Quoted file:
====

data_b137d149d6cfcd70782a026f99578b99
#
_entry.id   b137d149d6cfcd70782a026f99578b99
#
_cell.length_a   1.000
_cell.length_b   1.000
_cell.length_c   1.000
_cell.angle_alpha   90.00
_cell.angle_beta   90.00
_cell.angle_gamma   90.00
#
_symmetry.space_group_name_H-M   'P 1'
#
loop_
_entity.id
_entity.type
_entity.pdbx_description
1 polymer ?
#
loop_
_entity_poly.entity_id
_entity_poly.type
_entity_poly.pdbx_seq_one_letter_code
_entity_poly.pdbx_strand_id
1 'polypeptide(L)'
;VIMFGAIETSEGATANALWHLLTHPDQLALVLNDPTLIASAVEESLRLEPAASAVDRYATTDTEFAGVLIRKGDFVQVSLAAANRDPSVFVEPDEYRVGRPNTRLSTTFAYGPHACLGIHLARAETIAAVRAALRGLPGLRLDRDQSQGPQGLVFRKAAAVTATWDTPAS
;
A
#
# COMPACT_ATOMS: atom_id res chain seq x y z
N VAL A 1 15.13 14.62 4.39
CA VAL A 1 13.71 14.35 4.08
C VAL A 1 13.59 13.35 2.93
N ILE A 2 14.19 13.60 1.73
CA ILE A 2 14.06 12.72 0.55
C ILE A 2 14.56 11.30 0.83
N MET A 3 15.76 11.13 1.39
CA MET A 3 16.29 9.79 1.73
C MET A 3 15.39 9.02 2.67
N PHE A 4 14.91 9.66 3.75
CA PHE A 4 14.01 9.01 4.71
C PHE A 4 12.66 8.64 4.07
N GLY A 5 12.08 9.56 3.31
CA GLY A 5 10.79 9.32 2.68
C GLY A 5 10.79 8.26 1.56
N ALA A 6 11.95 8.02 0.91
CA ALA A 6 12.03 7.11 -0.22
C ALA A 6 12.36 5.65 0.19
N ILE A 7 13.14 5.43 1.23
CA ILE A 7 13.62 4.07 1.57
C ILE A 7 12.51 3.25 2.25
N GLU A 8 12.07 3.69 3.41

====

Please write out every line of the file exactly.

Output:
data_b137d149d6cfcd70782a026f99578b99
#
_entry.id   b137d149d6cfcd70782a026f99578b99
#
_cell.length_a   1.000
_cell.length_b   1.000
_cell.length_c   1.000
_cell.angle_alpha   90.00
_cell.angle_beta   90.00
_cell.angle_gamma   90.00
#
_symmetry.space_group_name_H-M   'P 1'
#
loop_
_entity.id
_entity.type
_entity.pdbx_description
1 polymer ?
#
loop_
_entity_poly.entity_id
_entity_poly.type
_entity_poly.pdbx_seq_one_letter_code
_entity_poly.pdbx_strand_id
1 'polypeptide(L)'
;VIMFGAIETSEGATANALWHLLTHPDQLALVLNDPTLIASAVEESLRLEPAASAVDRYATTDTEFAGVLIRKGDFVQVSLAAANRDPSVFVEPDEYRVGRPNTRLSTTFAYGPHACLGIHLARAETIAAVRAALRGLPGLRLDRDQSQGPQGLVFRKAAAVTATWDTPAS
;
A
#
# COMPACT_ATOMS: atom_id res chain seq x y z
N VAL A 1 15.13 14.62 4.39
CA VAL A 1 13.71 14.35 4.08
C VAL A 1 13.59 13.35 2.93
N ILE A 2 14.19 13.60 1.73
CA ILE A 2 14.06 12.72 0.55
C ILE A 2 14.56 11.30 0.83
N MET A 3 15.76 11.13 1.39
CA MET A 3 16.29 9.79 1.73
C MET A 3 15.39 9.02 2.67
N PHE A 4 14.91 9.66 3.75
CA PHE A 4 14.01 9.01 4.71
C PHE A 4 12.66 8.64 4.07
N GLY A 5 12.08 9.56 3.31
CA GLY A 5 10.79 9.32 2.68
C GLY A 5 10.79 8.26 1.56
N ALA A 6 11.95 8.02 0.91
CA ALA A 6 12.03 7.11 -0.22
C ALA A 6 12.36 5.65 0.19
N ILE A 7 13.14 5.43 1.23
CA ILE A 7 13.62 4.07 1.57
C ILE A 7 12.51 3.25 2.25
N GLU A 8 12.07 3.69 3.41